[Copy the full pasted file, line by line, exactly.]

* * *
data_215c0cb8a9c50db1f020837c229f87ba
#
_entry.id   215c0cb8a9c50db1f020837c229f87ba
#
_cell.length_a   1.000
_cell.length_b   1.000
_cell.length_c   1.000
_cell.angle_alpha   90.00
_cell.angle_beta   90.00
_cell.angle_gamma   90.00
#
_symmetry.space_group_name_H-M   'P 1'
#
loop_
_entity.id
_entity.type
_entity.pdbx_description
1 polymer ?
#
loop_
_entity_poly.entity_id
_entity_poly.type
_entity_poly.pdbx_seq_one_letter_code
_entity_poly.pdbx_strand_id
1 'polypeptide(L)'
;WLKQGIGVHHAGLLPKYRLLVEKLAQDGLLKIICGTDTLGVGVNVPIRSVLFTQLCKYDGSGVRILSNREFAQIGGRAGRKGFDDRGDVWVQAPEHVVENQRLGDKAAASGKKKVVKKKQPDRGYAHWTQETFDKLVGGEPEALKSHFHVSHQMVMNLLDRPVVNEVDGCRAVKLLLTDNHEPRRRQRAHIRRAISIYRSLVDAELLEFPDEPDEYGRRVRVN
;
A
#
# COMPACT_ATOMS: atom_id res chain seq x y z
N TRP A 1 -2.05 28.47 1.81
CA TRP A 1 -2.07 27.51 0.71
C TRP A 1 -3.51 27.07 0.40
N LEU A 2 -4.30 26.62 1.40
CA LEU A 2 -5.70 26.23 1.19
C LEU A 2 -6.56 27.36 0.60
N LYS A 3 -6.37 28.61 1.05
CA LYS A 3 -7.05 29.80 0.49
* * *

data_215c0cb8a9c50db1f020837c229f87ba
#
_entry.id   215c0cb8a9c50db1f020837c229f87ba
#
_cell.length_a   1.000
_cell.length_b   1.000
_cell.length_c   1.000
_cell.angle_alpha   90.00
_cell.angle_beta   90.00
_cell.angle_gamma   90.00
#
_symmetry.space_group_name_H-M   'P 1'
#
loop_
_entity.id
_entity.type
_entity.pdbx_description
1 polymer ?
#
loop_
_entity_poly.entity_id
_entity_poly.type
_entity_poly.pdbx_seq_one_letter_code
_entity_poly.pdbx_strand_id
1 'polypeptide(L)'
;WLKQGIGVHHAGLLPKYRLLVEKLAQDGLLKIICGTDTLGVGVNVPIRSVLFTQLCKYDGSGVRILSNREFAQIGGRAGRKGFDDRGDVWVQAPEHVVENQRLGDKAAASGKKKVVKKKQPDRGYAHWTQETFDKLVGGEPEALKSHFHVSHQMVMNLLDRPVVNEVDGCRAVKLLLTDNHEPRRRQRAHIRRAISIYRSLVDAELLEFPDEPDEYGRRVRVN
;
A
#
# COMPACT_ATOMS: atom_id res chain seq x y z
N TRP A 1 -2.05 28.47 1.81
CA TRP A 1 -2.07 27.51 0.71
C TRP A 1 -3.51 27.07 0.40
N LEU A 2 -4.30 26.62 1.40
CA LEU A 2 -5.70 26.23 1.19
C LEU A 2 -6.56 27.36 0.60
N LYS A 3 -6.37 28.61 1.05
CA LYS A 3 -7.05 29.80 0.49